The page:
29. October 2018 · Comments Off on Shall We Dance? · Categories: Listen, Videos

… but I confess I really don’t think I could manage to move around and play oboe very well. I’m a clumsy sort.

Dmitri Shostakovich: Waltz No. 2
Clarion Wind Quintet

“Night at the Theater” program feature

DÓRA SERES, flute
EGILS UPATNIEKS, oboe
Eg?ls Š?fers, clarinet
David M.A.P. Palmquist, horn
Niels Anders Vedsten Larsen, bassoon

(I’d like my students to watch the oboist fingers … nice and close to the keys. I like that.)

25. October 2018 · Comments Off on More for this Weekend · Categories: Concert Announcements, Listen, Symphony

One work I mentioned earlier today is Debussy’s La Damoiselle Elue. I am charmed by the work! (I’m also a wee bit nervous, but oh well.)

I’m assuming one of the soloists will be Daniela Tabernig, but I don’t see anyone listed for the other soprano soloist on the symphony page. I guess I’ll find out who it is soon, as we are rehearsing it for the first time today.

Info provided by the YouTube video:
The Radio Chamber Philharmonic and Cappella Amsterdam conducted by Michael Schonwandt perform Debussy’s ‘La Damoiselle Elue’. With wonderful vocal performances by soprano Marie-Bénédicte Souquet and mezzo-soprano Carine Séchaye.

This concert was recorded in February 2012 in Vredenburg, Utrecht.

Musicians:
Radio Chamber Philharmonic & Cappella Amsterdam
Michael Schonwandt, conductor
Marie-Bénédicte Souquet, soprano
Carine Séchaye, mezzosoprano
Paul Meyer, clarinet

(I’m not quite sure why the clarinetist is named and not all the other players. Interesting.)

25. October 2018 · Comments Off on This Weekend · Categories: Concert Announcements, Listen, Symphony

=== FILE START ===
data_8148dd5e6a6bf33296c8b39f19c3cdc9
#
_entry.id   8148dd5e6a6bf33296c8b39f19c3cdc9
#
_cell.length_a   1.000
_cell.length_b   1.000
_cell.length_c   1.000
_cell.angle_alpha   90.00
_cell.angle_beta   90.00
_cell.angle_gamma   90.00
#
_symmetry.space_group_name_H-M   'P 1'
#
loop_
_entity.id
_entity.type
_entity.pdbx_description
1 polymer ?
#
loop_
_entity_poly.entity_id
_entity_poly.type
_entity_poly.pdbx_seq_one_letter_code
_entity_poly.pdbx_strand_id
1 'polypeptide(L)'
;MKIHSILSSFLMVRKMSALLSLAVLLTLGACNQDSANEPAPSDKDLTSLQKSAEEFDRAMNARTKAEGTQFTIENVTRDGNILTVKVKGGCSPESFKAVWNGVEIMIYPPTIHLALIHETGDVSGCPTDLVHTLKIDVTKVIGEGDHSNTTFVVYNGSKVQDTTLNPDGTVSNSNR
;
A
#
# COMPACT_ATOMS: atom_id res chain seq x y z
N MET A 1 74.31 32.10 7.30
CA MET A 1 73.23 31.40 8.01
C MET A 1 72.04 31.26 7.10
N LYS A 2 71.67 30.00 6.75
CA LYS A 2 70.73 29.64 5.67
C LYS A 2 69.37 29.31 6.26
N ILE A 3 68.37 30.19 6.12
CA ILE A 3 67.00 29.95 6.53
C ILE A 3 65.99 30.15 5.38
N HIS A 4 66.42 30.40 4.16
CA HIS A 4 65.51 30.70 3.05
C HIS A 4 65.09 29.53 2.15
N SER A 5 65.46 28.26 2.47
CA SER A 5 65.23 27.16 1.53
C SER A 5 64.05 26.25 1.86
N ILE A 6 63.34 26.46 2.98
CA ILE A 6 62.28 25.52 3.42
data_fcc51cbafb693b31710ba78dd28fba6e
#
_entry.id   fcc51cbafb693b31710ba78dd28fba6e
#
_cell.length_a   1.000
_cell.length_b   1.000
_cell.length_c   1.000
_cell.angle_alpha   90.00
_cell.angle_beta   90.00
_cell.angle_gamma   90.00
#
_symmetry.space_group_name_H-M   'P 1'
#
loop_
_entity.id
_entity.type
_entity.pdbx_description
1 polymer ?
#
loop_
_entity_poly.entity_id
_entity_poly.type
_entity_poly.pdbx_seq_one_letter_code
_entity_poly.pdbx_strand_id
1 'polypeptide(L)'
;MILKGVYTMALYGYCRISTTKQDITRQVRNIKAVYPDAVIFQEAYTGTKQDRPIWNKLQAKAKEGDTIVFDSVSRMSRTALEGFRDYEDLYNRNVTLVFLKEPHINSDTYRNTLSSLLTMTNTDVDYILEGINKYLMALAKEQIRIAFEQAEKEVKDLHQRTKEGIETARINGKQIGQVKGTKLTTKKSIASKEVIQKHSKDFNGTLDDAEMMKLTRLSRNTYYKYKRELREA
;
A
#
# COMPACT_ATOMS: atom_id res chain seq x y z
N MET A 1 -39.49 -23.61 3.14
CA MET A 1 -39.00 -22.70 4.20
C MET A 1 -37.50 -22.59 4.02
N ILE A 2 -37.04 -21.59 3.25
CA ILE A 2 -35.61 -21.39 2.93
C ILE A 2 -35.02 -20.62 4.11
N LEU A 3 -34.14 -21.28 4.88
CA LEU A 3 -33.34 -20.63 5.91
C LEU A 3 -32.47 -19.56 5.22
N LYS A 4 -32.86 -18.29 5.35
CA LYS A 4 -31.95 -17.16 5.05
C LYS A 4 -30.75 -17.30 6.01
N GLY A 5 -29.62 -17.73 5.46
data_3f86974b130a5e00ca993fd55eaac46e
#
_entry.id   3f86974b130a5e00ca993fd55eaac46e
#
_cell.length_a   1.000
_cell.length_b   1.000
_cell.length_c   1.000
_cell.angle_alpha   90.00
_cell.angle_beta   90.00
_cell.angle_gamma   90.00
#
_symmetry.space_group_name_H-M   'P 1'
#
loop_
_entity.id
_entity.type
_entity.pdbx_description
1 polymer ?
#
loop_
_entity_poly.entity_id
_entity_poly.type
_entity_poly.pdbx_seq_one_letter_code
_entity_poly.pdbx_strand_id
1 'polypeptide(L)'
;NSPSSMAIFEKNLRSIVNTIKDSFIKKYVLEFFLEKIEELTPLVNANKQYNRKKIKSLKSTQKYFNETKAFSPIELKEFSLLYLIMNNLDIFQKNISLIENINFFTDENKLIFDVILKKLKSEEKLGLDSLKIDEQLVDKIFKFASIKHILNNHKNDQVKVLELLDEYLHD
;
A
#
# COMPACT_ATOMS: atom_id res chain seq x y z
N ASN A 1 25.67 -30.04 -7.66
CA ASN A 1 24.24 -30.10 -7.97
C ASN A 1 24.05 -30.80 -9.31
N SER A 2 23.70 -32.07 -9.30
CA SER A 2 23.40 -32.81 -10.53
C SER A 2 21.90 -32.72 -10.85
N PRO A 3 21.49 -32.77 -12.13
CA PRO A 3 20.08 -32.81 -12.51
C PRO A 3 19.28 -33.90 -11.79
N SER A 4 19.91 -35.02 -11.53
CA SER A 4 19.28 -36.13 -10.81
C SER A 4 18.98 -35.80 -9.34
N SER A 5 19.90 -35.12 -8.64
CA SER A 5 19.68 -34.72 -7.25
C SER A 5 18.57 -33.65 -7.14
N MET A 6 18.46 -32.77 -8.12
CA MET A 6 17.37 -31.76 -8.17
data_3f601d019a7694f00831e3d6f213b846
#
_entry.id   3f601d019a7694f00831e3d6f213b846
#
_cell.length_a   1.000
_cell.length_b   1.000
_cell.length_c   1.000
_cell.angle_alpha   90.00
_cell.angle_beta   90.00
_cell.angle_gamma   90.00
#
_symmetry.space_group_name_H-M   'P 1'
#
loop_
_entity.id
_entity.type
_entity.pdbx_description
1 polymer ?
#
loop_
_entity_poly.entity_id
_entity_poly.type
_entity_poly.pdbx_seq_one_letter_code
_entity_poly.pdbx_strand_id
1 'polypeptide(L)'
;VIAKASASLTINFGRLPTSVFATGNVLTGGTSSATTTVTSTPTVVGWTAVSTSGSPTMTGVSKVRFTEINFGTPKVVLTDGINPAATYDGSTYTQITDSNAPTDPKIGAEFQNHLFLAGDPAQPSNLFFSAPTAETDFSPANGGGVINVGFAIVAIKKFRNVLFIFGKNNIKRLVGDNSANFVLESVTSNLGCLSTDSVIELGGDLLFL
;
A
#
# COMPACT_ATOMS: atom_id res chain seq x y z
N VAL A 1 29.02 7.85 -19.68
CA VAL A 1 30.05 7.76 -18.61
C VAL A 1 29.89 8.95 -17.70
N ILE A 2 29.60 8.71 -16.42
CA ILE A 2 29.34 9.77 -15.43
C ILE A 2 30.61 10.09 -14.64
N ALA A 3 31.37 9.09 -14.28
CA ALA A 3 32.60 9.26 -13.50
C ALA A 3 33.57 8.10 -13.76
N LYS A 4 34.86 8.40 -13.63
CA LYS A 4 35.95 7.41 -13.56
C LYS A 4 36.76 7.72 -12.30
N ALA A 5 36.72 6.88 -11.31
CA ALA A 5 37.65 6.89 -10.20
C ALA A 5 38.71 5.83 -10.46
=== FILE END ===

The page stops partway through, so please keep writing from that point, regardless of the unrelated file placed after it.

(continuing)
We have quite the concert this weekend. (Below is just a screen shot so those links don’t work, but to order tickets simply go here for Saturday and here for Sunday.)
Symphony Silicon Valley, under the wonderful direction of Carlos Vieu, and with soloist Daniela Tabernig and the women of the Symphony Silicon Valley Chorale are performing some truly exquisite music.

This is the first time I’ve ever played two of the works: Debussy’s La Damoiselle élue, L. 62 and Strauss’s Vier Letze Lieder.

At last night’s rehearsal Carlos mentioned a video on YouTube about the final song and of course I had to find it and I have to share it. As Carlos said, this really is Strauss saying goodbye, following his long life and the horrific devastation in his country due to the war. The songs were composed in 1948 when Strauss was 84, he died in 1949, and these were published as a unit in 1950.

Through sorrow and joy
we have gone hand in hand;
we are both at rest from our wanderings
now above the quiet land.

Around us, the valleys bow,
the air already darkens.
Only two larks soar
musingly into the haze.

Come close, and let them flutter,
soon it will be time to sleep –
so that we don’t get lost
in this solitude.

O vast, tranquil peace,
so deep in the afterglow!
How weary we are of wandering–
Is this perhaps death?

24. October 2018 · Comments Off on Well Wow! · Categories: Listen, Oboe

Diana Doherty is playing Spirit of the Wild by Nigel Westlake with the Sydney Symphony Orchestra, conducted by David Robertson. I’m in awe.

(Warning to my dear friend whose ears can’t handle dissonance: you’ll want to skip this unless you no longer have that issue!)

… and double wow!